Couple Convicted of Animal Cruelty

By Beacon Staff

A Flathead County jury found a northwest Montana couple guilty of felony animal cruelty charges after a three-day trial this week.

Edwin and Cheryl Criswell were accused of abusing at least 97 cats authorities found living in filthy, snowed-in trailers about five miles outside of Marion last December. Both Criswells were charged with aggravated cruelty to animals.

According to charging documents, Flathead County Animal Control Officer Paul Charbonneau was dispatched to the Criswell’s camp on Dec. 17, 2010 after receiving a complaint of cat abuse and neglect.

Charbonneau found two small trailers filled with cats. During the trial, he testified that each trailer contained at least 47 to 50 felines. The trailers were covered in feces and had little food for the animals, he said.

“They were jumping everywhere,” Charbonneau said, while describing photos of the cats’ living conditions for the jury.

The trailers were snowed in and authorities had to use a snow grader to remove them once the Criswells relinquished control of their property.

Deputy County Attorney Kenneth Park asked Charbonneau about the quality of life for the animals, and whether it was abusive.

“Do you believe these cats were contained in a cruel manner?” Park asked.

“By all means,” Charbonneau responded. “They were not allowed to go outside; they had to live in filth.”

Photos from the trailers showed cramped living conditions for the cats, with overflowing litter boxes and urine-soaked baseboards in places. The trailers had wood interiors, which Charbonneau said would have been impossible to sanitize because of their absorptive properties.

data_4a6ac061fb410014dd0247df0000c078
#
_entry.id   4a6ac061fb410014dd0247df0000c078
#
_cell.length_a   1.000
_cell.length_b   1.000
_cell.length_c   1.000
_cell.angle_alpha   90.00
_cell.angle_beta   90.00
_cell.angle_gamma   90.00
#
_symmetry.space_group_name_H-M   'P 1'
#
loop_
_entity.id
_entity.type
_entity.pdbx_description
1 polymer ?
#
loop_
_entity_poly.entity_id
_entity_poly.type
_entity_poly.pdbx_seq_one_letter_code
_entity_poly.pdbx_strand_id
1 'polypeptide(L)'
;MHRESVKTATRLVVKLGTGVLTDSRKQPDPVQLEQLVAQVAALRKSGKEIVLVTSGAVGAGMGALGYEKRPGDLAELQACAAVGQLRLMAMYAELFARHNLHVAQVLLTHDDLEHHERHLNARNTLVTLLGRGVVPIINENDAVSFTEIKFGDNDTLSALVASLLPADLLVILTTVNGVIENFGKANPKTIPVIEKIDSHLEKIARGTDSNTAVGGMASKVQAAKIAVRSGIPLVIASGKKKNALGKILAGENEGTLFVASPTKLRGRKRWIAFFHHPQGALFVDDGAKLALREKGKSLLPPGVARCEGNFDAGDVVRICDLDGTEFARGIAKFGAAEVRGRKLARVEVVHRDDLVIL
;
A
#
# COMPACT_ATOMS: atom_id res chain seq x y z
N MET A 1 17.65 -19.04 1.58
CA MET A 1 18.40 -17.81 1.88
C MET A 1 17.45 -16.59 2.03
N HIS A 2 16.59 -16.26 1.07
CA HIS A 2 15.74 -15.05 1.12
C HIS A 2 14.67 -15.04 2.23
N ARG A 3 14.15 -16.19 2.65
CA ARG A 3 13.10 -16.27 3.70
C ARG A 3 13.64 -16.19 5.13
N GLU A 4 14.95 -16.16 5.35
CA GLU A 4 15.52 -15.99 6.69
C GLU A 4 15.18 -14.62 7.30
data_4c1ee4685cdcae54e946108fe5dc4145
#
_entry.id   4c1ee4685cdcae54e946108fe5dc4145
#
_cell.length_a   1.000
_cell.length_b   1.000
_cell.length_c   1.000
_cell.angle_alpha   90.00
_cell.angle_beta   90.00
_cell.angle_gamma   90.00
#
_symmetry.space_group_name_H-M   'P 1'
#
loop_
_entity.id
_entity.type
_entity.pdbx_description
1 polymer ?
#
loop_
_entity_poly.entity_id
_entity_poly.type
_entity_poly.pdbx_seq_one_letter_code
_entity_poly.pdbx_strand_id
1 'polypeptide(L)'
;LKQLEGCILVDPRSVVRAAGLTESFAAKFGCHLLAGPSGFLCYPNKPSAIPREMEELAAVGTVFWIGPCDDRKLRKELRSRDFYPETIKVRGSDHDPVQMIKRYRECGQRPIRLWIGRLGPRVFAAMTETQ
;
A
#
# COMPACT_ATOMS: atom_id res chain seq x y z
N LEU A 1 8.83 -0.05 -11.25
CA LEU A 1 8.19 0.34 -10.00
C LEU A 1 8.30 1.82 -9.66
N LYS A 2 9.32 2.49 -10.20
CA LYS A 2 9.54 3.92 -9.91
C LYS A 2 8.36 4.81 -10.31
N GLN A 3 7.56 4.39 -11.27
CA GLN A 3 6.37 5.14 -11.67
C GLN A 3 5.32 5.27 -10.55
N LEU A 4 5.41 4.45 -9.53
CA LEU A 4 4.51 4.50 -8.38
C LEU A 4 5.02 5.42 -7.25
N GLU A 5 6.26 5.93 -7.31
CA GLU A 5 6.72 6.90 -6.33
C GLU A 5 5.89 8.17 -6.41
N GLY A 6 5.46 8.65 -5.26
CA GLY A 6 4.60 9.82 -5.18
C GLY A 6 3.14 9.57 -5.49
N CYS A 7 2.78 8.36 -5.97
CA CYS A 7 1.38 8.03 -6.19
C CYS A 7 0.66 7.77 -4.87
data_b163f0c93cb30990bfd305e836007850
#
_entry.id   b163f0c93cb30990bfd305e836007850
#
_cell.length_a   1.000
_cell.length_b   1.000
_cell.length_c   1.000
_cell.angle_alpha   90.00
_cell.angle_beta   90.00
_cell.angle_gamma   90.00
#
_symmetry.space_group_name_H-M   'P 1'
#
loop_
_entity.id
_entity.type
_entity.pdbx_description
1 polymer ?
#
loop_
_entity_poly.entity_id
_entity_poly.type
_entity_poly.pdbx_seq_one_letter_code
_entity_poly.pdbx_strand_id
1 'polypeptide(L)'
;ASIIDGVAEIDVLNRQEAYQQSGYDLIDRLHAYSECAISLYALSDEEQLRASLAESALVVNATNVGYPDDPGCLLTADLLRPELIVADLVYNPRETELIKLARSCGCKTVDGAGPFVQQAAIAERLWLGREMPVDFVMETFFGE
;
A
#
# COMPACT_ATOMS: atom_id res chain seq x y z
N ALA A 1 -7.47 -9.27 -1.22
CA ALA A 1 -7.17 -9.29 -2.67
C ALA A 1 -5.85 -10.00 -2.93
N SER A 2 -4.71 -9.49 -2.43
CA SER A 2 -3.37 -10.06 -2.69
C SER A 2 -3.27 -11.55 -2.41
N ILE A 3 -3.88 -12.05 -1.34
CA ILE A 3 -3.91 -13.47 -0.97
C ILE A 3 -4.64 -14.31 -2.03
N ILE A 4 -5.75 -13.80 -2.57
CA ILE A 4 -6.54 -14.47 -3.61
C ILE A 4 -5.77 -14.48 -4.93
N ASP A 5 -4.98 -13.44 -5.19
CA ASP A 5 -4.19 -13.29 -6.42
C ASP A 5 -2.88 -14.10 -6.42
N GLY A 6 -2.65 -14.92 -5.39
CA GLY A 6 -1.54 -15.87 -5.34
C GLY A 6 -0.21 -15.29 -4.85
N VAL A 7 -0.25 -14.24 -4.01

Close quarters also present opportunity for disease to spread, he said, noting that many of the cats had upper respiratory infections resulting in runny eyes and noses. In some of the photos shown to the jury, cats’ eyes are swollen shut and several kittens look thin.

Charbonneau said there were only two or three small food bowls for the cats in the trailers.

Defense attorney Lane Bennett asked Charbonneau whether the Criswells should have let the cats out in the freezing weather, indicating that the couple was in a lose-lose situation with their animals.

A veterinarian determined that of the 97 cats taken from the trailers, 88 had numerous medical problems, court records state.

According to the Associated Press, the Criswells blamed other people for the situation during the trial, and Cheryl Criswell cited personal medical difficulties that winter as well.

Court records show that the Criswells have a previous animal cruelty conviction in Idaho, where they were cited for being in possession of 400 cats.

The couple is scheduled for sentencing in October. An aggravated animal cruelty conviction can result in a maximum fine of $2,500 and up to two years with the Department of Corrections.

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